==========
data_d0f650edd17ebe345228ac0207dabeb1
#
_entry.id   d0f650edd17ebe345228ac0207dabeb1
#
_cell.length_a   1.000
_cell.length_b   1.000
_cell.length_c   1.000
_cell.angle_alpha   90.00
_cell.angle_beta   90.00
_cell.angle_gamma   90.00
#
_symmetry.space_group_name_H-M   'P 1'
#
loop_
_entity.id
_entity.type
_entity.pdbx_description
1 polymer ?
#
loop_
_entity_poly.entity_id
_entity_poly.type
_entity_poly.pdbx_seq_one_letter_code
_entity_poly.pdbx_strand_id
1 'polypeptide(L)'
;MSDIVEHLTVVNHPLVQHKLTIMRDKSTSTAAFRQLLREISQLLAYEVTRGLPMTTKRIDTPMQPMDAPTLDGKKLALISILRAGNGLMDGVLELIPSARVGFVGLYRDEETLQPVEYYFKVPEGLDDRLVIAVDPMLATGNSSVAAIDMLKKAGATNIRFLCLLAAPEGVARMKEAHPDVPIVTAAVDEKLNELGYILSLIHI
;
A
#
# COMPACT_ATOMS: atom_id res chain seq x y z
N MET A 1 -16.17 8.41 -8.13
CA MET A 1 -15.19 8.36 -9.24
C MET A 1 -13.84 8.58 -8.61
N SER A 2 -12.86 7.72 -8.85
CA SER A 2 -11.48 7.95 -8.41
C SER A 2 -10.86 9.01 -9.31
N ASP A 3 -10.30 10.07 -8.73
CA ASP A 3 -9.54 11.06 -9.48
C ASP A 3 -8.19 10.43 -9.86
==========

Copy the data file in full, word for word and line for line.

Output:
data_d0f650edd17ebe345228ac0207dabeb1
#
_entry.id   d0f650edd17ebe345228ac0207dabeb1
#
_cell.length_a   1.000
_cell.length_b   1.000
_cell.length_c   1.000
_cell.angle_alpha   90.00
_cell.angle_beta   90.00
_cell.angle_gamma   90.00
#
_symmetry.space_group_name_H-M   'P 1'
#
loop_
_entity.id
_entity.type
_entity.pdbx_description
1 polymer ?
#
loop_
_entity_poly.entity_id
_entity_poly.type
_entity_poly.pdbx_seq_one_letter_code
_entity_poly.pdbx_strand_id
1 'polypeptide(L)'
;MSDIVEHLTVVNHPLVQHKLTIMRDKSTSTAAFRQLLREISQLLAYEVTRGLPMTTKRIDTPMQPMDAPTLDGKKLALISILRAGNGLMDGVLELIPSARVGFVGLYRDEETLQPVEYYFKVPEGLDDRLVIAVDPMLATGNSSVAAIDMLKKAGATNIRFLCLLAAPEGVARMKEAHPDVPIVTAAVDEKLNELGYILSLIHI
;
A
#
# COMPACT_ATOMS: atom_id res chain seq x y z
N MET A 1 -16.17 8.41 -8.13
CA MET A 1 -15.19 8.36 -9.24
C MET A 1 -13.84 8.58 -8.61
N SER A 2 -12.86 7.72 -8.85
CA SER A 2 -11.48 7.95 -8.41
C SER A 2 -10.86 9.01 -9.31
N ASP A 3 -10.30 10.07 -8.73
CA ASP A 3 -9.54 11.06 -9.48
C ASP A 3 -8.19 10.43 -9.86